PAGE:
Law schools earn significant revenues from LL.M. programs, and law schools may be eager to devote resources to the LL.M. program. If the school earns more profit LL.M. student enrollment than J.D. student enrollment, the school may seek to bolster LL.M. resources at the expense of the J.D. program. In such a case, LL.M. creep may threaten the J.D. program.
The American Bar Association (ABA) which oversees and accredits law school J.D. programs. Generally, the ABA permits a law school to fund its LL.M., J.D. or other degree programs at whatever levels the school desires. However, the ABA insists that LL.M. programs not interfere with J.D. programs.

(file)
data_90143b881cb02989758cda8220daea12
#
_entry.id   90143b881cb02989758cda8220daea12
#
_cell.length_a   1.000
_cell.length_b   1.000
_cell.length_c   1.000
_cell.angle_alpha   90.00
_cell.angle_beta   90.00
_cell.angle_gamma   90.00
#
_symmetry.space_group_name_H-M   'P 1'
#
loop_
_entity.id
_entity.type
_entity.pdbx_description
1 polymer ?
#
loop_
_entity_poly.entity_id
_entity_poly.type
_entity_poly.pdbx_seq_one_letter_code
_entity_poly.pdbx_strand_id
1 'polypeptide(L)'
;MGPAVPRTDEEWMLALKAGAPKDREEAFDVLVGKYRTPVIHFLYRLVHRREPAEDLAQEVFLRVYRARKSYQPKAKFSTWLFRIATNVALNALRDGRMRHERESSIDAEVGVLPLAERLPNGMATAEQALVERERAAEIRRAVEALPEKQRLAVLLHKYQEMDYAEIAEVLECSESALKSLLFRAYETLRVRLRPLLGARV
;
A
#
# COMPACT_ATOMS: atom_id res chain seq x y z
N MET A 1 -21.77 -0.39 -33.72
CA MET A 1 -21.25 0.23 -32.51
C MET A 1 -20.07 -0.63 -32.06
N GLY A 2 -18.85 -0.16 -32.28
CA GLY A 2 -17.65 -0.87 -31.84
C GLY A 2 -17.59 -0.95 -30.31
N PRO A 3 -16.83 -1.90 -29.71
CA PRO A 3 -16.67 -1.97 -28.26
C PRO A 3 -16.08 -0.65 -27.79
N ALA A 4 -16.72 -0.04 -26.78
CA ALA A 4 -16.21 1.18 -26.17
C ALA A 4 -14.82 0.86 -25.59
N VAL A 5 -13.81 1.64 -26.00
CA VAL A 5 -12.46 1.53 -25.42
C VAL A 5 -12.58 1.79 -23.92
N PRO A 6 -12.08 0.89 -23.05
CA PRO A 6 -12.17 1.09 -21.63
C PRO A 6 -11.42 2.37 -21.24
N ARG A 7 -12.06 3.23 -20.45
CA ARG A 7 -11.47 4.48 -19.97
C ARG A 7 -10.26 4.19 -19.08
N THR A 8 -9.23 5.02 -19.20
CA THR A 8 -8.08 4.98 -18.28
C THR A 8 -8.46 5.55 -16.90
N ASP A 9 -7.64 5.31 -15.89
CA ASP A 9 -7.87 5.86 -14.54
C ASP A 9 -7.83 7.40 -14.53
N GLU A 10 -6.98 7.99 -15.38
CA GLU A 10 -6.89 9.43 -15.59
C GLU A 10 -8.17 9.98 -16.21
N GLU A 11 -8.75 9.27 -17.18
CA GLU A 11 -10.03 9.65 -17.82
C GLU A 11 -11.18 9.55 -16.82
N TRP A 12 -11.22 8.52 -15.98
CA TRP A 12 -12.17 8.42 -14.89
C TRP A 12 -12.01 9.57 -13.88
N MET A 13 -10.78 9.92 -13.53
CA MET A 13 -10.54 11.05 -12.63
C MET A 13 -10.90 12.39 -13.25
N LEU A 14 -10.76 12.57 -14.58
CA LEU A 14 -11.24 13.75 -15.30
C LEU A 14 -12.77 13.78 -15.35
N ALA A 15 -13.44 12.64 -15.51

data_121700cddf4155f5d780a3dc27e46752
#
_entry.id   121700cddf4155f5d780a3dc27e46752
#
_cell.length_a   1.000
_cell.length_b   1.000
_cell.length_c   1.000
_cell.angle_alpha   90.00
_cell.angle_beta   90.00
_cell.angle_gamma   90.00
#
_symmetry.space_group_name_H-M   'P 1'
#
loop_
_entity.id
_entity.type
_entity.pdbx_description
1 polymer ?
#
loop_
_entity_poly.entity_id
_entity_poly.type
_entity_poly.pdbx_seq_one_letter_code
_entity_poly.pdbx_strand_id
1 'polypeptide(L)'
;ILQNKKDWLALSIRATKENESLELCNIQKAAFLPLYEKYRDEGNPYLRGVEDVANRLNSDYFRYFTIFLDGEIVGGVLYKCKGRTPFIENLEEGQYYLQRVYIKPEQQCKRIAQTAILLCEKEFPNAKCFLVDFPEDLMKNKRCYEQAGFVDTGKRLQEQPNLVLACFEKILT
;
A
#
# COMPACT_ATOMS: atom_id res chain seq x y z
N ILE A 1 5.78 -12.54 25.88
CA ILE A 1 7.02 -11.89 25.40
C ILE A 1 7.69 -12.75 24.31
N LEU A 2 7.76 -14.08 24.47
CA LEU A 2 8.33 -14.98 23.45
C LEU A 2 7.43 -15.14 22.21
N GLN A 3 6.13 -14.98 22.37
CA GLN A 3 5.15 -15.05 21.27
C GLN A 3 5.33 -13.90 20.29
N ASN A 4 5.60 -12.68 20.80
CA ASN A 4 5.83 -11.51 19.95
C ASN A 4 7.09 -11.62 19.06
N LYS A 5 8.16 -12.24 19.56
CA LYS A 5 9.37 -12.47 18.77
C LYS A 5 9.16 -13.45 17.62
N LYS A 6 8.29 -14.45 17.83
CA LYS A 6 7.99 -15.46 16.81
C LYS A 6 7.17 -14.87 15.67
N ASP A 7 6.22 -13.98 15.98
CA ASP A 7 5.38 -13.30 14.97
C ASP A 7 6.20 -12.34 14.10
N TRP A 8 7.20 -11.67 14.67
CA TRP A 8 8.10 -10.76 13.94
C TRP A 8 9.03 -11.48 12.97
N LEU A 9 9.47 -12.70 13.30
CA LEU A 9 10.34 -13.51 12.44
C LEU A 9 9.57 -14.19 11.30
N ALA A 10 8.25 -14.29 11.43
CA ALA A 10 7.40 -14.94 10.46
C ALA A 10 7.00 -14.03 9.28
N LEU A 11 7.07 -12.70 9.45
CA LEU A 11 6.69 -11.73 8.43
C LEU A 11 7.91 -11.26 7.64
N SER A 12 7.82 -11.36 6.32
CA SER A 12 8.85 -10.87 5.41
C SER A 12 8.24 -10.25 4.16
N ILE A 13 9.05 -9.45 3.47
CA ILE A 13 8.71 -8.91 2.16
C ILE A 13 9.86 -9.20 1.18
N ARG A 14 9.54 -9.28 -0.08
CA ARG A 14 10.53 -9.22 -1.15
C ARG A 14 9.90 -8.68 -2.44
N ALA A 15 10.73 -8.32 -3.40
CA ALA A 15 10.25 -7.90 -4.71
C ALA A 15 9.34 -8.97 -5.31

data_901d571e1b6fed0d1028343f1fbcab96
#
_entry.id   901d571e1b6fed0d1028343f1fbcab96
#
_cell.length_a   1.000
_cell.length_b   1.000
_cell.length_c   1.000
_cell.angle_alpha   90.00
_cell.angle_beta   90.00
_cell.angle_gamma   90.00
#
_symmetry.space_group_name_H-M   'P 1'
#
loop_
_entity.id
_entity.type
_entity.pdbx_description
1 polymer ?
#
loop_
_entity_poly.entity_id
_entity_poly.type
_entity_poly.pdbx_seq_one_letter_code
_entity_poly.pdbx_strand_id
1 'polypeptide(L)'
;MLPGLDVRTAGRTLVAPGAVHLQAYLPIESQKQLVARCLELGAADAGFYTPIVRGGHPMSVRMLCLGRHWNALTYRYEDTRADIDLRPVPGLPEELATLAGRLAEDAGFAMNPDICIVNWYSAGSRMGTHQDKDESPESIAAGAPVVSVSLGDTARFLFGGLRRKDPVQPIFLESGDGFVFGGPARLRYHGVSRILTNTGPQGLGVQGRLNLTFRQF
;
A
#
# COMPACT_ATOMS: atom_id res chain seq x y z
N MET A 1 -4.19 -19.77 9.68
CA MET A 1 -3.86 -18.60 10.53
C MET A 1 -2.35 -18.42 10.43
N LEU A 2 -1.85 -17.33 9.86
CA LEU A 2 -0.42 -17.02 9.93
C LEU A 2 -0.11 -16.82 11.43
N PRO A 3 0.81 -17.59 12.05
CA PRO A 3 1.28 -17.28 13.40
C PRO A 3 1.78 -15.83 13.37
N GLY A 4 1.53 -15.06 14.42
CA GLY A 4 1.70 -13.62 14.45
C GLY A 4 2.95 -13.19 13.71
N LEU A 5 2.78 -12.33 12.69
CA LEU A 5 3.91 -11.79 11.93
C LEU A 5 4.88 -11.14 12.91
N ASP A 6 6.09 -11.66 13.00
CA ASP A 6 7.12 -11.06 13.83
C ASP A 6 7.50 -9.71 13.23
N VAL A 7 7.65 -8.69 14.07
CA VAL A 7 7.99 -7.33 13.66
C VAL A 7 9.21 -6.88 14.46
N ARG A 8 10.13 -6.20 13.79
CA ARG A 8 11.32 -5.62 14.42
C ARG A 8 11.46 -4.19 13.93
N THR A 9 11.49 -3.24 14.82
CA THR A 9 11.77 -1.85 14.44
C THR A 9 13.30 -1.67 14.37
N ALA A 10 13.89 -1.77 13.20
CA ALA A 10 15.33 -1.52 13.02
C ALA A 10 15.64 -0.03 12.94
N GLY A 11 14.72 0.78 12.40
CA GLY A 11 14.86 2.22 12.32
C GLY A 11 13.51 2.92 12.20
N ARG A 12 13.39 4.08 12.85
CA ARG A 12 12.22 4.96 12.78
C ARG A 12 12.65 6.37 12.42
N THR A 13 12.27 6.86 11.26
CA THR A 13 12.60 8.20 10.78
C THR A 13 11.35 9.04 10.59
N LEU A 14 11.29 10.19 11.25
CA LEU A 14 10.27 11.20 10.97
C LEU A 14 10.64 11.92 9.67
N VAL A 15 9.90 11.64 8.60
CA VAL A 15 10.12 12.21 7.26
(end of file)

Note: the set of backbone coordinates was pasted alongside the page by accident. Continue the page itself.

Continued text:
The ABA specifically requires that LL.M. programs “may not detract from a law school’s ability to maintain a J.D. degree program that meets the requirements of the Standards”. Thus, if an LL.M. program at a U.S. law school detracts from or